Our Reading Lives

On Ignoring Genre Divisions

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Jessi Lewis

Staff Writer

Jessi Lewis has her MFA in fiction and an MA in Writing and Rhetoric. She was one of the founding editors of Cheat River Review and now works to bring her own fiction, poetry and essays to eyes each month.     Twitter: @jessiwrit

The Internet world loves debates, but there are some debates that wear thin. For me, few of them are as thin as the debate over genre division.

I understand it may seem strange or surprising for some readers when elements of the fantastical or surreal enter books that are expected to be realistic. I can’t, however, seem to understand why books that merge genres are upsetting. In a similar light, as a writer, I’ve loathed the conversation about whether or not my work, or anybody else’s work for that matter, is literary, because I’ve found in my experience that somebody in the room probably isn’t discussing the concept from an analytic standpoint, but is instead just not a fan.

It would be lovely if we could just take commonly accepted writing divisions and erase them. Start fresh. But that’s not how the world of publishing works.

I’ve been through the great gambit of genre label attacks and judgments, and it’s pretty tiring. I try, though, to keep in mind how amazing it feels to look back at my favorite books and see that this debate hasn’t stopped me from reading what I want to read. And this is the most important part of reading– open-minded willingness.

When I struggle with my own genre snobby-ness that sneaks in every once in a while, I try to remember that while shockingly, I loved Moby-Dick, I didn’t consume Moby-Dick like I consumed Harry Potter. At the same time, I felt like I could meet Hagrid and Ahab on the street at any moment. They’d chat awkwardly.

Let’s not talk about how I’ve come across high school English teachers denouncing both of these books. Let’s just spread the love around– these books are overwhelmingly influential no matter how you look at them, no matter their labels.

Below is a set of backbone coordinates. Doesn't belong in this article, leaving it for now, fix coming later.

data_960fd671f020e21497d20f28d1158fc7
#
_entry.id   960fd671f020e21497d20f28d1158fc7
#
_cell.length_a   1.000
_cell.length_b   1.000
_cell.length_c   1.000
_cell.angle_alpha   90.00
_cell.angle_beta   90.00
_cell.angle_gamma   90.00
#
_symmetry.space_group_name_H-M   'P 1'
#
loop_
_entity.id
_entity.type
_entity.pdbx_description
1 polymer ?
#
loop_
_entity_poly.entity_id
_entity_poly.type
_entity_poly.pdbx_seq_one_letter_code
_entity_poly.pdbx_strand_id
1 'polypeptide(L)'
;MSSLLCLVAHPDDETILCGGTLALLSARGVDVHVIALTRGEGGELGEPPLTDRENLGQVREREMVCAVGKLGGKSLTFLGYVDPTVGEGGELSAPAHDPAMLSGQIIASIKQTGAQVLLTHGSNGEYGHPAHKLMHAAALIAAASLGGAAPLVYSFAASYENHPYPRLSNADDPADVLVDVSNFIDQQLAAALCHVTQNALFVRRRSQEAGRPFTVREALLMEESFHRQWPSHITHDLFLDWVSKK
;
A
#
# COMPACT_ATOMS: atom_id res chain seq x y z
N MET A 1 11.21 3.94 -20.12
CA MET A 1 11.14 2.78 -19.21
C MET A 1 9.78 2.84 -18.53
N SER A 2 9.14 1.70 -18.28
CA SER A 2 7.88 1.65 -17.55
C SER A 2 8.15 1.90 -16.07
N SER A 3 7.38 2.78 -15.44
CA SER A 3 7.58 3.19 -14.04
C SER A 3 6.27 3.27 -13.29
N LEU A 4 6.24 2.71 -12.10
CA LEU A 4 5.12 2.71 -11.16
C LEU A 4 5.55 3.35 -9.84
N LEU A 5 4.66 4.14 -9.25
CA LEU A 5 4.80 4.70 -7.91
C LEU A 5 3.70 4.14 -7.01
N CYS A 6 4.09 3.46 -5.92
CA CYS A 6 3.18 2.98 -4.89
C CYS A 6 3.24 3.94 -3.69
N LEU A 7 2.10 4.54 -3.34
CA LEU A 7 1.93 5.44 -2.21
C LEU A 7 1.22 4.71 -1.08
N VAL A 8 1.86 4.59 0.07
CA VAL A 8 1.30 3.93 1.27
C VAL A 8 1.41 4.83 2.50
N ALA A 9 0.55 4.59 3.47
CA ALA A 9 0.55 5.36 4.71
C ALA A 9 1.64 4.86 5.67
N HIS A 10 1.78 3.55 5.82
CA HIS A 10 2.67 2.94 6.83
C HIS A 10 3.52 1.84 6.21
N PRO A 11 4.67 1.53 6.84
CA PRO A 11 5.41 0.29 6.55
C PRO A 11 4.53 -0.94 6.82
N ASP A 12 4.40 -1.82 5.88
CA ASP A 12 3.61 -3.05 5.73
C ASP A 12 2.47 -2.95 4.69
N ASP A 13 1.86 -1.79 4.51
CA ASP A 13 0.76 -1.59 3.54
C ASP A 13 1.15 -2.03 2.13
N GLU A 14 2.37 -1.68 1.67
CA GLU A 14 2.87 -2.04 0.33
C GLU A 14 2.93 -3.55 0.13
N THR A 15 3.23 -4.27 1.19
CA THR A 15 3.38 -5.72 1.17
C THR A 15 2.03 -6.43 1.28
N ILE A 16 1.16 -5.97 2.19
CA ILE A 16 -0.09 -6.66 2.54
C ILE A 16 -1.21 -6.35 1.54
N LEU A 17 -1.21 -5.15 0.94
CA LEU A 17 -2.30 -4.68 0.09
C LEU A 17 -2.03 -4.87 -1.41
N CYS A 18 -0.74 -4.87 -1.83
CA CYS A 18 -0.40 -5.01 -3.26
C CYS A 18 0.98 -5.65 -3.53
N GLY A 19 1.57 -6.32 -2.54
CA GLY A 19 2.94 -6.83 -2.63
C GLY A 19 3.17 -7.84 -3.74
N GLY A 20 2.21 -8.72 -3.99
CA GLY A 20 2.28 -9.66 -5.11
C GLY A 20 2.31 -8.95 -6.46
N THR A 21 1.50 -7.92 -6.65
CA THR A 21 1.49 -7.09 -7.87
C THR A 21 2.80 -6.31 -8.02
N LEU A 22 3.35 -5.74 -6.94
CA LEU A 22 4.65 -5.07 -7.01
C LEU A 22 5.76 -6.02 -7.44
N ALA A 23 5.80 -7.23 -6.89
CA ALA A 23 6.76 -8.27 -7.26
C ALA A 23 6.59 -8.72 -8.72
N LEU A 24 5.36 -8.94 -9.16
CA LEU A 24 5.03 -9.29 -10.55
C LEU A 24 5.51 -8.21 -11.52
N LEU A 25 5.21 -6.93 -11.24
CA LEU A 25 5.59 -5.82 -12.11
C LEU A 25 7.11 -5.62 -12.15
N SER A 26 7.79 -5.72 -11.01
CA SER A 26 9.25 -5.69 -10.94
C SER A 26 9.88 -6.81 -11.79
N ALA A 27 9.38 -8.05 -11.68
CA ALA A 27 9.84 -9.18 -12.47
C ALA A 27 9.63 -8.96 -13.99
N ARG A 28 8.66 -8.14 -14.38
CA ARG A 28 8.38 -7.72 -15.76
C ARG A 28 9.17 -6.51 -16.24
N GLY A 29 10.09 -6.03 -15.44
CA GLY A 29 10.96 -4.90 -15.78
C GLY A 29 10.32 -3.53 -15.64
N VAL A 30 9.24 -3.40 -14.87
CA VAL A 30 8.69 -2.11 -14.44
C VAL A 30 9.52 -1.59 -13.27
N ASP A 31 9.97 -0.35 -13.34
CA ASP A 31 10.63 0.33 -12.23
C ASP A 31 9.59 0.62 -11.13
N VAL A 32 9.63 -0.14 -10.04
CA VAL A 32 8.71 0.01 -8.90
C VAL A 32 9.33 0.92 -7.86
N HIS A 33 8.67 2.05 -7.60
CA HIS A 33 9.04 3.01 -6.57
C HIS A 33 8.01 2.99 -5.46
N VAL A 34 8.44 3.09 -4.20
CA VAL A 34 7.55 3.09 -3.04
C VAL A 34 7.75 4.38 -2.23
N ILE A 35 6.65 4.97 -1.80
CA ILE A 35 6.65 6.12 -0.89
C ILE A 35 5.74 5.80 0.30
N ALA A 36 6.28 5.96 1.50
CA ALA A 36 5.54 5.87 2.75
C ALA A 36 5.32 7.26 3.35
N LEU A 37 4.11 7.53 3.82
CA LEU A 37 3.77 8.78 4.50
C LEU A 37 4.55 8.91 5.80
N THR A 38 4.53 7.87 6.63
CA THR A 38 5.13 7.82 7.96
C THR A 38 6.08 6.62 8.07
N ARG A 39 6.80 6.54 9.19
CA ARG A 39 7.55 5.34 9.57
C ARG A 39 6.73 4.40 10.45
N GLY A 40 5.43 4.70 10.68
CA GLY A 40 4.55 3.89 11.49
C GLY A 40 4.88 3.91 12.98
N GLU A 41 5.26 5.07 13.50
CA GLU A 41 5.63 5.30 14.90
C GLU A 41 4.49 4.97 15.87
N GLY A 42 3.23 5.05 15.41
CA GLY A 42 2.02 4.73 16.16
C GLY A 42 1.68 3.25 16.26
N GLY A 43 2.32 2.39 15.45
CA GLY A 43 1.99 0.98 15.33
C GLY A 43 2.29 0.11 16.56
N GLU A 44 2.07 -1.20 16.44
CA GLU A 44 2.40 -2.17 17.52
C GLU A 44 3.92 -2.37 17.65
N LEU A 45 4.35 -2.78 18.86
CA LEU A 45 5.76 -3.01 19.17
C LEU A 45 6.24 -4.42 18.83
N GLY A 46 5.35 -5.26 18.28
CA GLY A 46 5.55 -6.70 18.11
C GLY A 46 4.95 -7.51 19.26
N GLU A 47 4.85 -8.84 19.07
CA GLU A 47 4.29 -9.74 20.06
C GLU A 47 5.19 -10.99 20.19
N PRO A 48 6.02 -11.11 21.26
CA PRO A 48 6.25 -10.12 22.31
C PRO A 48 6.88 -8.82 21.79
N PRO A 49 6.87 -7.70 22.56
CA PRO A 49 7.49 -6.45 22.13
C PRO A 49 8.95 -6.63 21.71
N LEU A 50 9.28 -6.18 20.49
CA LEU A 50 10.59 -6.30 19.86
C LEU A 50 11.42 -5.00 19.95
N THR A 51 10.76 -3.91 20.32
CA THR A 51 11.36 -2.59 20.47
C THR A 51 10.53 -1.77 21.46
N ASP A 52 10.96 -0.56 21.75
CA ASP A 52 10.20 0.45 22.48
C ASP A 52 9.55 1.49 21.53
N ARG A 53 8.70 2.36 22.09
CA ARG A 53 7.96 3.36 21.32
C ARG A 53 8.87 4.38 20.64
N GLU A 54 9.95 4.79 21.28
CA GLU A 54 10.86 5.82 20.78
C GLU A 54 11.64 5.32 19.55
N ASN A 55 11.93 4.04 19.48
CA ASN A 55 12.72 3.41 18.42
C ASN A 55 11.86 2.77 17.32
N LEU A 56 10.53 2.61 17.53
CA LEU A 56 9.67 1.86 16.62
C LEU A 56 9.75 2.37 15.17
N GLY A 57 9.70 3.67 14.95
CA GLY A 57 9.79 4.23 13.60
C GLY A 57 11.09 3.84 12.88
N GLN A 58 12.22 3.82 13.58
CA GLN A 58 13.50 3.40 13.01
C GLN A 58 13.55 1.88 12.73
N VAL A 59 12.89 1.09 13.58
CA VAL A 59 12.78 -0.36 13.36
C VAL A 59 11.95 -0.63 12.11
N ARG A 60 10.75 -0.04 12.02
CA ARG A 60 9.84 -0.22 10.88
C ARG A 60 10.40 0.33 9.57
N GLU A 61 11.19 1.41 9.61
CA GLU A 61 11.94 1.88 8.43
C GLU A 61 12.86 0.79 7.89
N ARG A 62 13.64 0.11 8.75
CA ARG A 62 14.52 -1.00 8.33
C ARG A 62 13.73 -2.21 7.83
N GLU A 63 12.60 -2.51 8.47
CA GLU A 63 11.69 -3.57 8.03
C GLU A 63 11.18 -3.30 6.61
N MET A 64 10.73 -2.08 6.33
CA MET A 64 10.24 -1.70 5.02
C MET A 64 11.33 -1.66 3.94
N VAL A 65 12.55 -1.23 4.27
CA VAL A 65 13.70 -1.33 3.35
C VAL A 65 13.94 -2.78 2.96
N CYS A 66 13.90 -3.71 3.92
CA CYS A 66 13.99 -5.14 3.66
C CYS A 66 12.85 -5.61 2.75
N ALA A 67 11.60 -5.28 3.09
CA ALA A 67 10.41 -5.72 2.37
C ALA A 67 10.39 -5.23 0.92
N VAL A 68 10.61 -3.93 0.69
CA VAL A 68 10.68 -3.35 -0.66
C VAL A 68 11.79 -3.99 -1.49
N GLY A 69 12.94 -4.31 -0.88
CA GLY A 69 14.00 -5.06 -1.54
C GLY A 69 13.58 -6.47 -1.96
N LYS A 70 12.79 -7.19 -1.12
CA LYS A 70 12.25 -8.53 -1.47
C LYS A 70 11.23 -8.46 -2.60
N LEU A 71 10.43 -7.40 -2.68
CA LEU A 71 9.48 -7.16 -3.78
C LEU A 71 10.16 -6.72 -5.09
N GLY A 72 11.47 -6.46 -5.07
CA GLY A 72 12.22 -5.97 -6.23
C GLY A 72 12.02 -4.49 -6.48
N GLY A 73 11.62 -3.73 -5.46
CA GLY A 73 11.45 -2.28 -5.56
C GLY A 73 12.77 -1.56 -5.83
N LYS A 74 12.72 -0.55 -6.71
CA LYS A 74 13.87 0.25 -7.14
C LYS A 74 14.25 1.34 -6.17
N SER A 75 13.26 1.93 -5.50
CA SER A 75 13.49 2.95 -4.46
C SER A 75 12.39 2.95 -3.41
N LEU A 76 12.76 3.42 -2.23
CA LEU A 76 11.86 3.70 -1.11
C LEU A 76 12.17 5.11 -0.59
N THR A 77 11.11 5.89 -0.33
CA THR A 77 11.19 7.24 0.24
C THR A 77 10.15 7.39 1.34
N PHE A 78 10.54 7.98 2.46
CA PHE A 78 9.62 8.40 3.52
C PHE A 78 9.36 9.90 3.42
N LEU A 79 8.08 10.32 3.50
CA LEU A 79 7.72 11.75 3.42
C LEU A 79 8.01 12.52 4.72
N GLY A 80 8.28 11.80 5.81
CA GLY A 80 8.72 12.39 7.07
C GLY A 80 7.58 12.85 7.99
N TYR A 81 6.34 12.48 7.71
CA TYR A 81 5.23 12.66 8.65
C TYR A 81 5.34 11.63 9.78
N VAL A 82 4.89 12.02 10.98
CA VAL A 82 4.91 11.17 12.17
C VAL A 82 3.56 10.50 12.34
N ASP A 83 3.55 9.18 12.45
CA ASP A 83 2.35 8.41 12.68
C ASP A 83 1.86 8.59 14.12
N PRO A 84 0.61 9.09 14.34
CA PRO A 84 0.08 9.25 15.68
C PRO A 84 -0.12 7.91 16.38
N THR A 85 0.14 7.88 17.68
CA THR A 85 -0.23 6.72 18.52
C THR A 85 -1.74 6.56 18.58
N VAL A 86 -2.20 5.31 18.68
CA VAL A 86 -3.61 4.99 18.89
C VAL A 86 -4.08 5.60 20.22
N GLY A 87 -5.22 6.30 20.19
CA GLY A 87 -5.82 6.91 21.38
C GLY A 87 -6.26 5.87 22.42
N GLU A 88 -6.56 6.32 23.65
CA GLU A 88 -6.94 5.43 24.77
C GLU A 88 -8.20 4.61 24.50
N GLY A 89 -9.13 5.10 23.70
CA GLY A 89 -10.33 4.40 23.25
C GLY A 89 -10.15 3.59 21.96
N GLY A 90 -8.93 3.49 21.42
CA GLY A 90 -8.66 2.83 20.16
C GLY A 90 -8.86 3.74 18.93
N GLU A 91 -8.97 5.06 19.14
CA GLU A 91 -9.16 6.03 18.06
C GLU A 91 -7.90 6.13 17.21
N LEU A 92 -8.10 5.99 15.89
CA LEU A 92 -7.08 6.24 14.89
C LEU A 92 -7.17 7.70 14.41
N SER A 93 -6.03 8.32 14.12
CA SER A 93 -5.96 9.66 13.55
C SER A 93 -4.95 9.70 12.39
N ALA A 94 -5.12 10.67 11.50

tracksWhen I hear about arguments over fantasy books and their worth, I think back to when I came across Patricia C. Wrede’s The Enchanted Forest Chronicles at the perfect time in my reader life, and then suddenly I could enjoy humor and fantasy elements like I couldn’t before– flying carpets and running gags. Now when I read magical realism, in work like Louise Erdrich’s Tracks, the unbelievable elements show me how the magical can exist where folklore overlaps everyday moments. These books are so unbelievably different, but I choose to love them both because I simply can’t forget them.

When I come across arguments about fiction and nonfiction and one’s greater worth, I remember how Joshua Ferris’s The Unnamed caused me great devastation at the height of a relationship between two characters, and that Cheryl Strayed’s nonfiction work, Wilddid too. I could connect with both. But connection was never based on whether or not these events really happened (That is, if nonfiction events can really be defined as actually having happened. But that’s another bucket of worms.)

their eyes were watching godI know that I am more balanced after simply consuming books one after the other in rapid fire across the literary, genre, adult, and young adult spectrums. Gail Carson Levine’s Ella Enchanted, Holly Black’s Tithe and Robert C O’Brien’s Z is for Zacharia have all helped me compose myself to be what I am. So did Virginia Woolf’s Mrs. Dalloway, and Zora Neale Hurston’s Their Eyes Were Watching God, but each in a different way. It doesn’t matter how old I was when I read these, because they all had a pretty fantastic effect when I read them.

While reading each of these books, I remember that when I looked up from the pages it felt as though I was crawling out of my own mind to meet the world. Then I was better in that world. This did not require devaluing one form of story in comparison to another. Nor did it establish a great proud division between the genre and the literary. It was just reading, and it was awesome.

In light of recent debates, and debates that have been going on for years and years, I’m relieved that some encouraging teacher, parent, or fellow reader (I can’t give credit to any one individual) taught me to recognize genre labels and how marketers and publishers place great emphasis on them. The point of these categories is to make sales, to better define readerships, and to market books. It’s important to not let such labels narrow acceptance of books, both the traditional ones and the ones that break down barriers. For me the debate is done– the reader who loves his or her favorites, but appreciates the power of all forms and even where those forms overlap, comes out on top.

You don’t have to love every type of writing. But, you probably don’t need to look down on whole writing forms, either.


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